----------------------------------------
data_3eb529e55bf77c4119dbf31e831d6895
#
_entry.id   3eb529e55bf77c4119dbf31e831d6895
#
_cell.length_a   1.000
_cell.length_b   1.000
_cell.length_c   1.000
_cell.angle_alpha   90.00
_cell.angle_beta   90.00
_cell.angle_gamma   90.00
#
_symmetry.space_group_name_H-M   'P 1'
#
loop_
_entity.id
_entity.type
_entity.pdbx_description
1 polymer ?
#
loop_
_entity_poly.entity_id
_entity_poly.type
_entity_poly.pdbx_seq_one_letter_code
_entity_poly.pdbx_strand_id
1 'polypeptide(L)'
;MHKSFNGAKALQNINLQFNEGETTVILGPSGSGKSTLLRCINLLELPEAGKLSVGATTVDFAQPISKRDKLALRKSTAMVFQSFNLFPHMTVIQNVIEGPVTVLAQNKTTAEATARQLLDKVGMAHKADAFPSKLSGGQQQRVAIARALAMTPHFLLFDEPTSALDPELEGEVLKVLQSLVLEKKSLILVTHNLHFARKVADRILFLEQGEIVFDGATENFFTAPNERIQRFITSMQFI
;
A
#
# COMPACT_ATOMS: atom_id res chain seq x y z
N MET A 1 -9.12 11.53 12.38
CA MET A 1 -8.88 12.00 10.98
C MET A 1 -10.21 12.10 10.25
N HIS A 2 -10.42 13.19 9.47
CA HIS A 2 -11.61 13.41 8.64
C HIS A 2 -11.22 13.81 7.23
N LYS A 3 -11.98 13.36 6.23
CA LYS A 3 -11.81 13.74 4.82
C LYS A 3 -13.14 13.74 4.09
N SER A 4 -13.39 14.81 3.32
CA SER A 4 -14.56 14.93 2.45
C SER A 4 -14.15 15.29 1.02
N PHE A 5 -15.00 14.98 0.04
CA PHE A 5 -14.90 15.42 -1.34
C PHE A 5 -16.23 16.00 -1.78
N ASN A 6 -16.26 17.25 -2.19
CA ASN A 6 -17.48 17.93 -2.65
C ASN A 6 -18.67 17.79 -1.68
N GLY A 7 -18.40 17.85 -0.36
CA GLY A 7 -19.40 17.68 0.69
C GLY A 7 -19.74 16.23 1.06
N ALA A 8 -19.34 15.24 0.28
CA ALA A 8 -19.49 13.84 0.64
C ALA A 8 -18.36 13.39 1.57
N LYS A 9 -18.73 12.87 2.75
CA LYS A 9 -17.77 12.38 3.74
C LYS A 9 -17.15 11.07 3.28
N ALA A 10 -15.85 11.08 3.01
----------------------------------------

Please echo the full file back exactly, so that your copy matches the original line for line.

data_3eb529e55bf77c4119dbf31e831d6895
#
_entry.id   3eb529e55bf77c4119dbf31e831d6895
#
_cell.length_a   1.000
_cell.length_b   1.000
_cell.length_c   1.000
_cell.angle_alpha   90.00
_cell.angle_beta   90.00
_cell.angle_gamma   90.00
#
_symmetry.space_group_name_H-M   'P 1'
#
loop_
_entity.id
_entity.type
_entity.pdbx_description
1 polymer ?
#
loop_
_entity_poly.entity_id
_entity_poly.type
_entity_poly.pdbx_seq_one_letter_code
_entity_poly.pdbx_strand_id
1 'polypeptide(L)'
;MHKSFNGAKALQNINLQFNEGETTVILGPSGSGKSTLLRCINLLELPEAGKLSVGATTVDFAQPISKRDKLALRKSTAMVFQSFNLFPHMTVIQNVIEGPVTVLAQNKTTAEATARQLLDKVGMAHKADAFPSKLSGGQQQRVAIARALAMTPHFLLFDEPTSALDPELEGEVLKVLQSLVLEKKSLILVTHNLHFARKVADRILFLEQGEIVFDGATENFFTAPNERIQRFITSMQFI
;
A
#
# COMPACT_ATOMS: atom_id res chain seq x y z
N MET A 1 -9.12 11.53 12.38
CA MET A 1 -8.88 12.00 10.98
C MET A 1 -10.21 12.10 10.25
N HIS A 2 -10.42 13.19 9.47
CA HIS A 2 -11.61 13.41 8.64
C HIS A 2 -11.22 13.81 7.23
N LYS A 3 -11.98 13.36 6.23
CA LYS A 3 -11.81 13.74 4.82
C LYS A 3 -13.14 13.74 4.09
N SER A 4 -13.39 14.81 3.32
CA SER A 4 -14.56 14.93 2.45
C SER A 4 -14.15 15.29 1.02
N PHE A 5 -15.00 14.98 0.04
CA PHE A 5 -14.90 15.42 -1.34
C PHE A 5 -16.23 16.00 -1.78
N ASN A 6 -16.26 17.25 -2.19
CA ASN A 6 -17.48 17.93 -2.65
C ASN A 6 -18.67 17.79 -1.68
N GLY A 7 -18.40 17.85 -0.36
CA GLY A 7 -19.40 17.68 0.69
C GLY A 7 -19.74 16.23 1.06
N ALA A 8 -19.34 15.24 0.28
CA ALA A 8 -19.49 13.84 0.64
C ALA A 8 -18.36 13.39 1.57
N LYS A 9 -18.73 12.87 2.75
CA LYS A 9 -17.77 12.38 3.74
C LYS A 9 -17.15 11.07 3.28
N ALA A 10 -15.85 11.08 3.01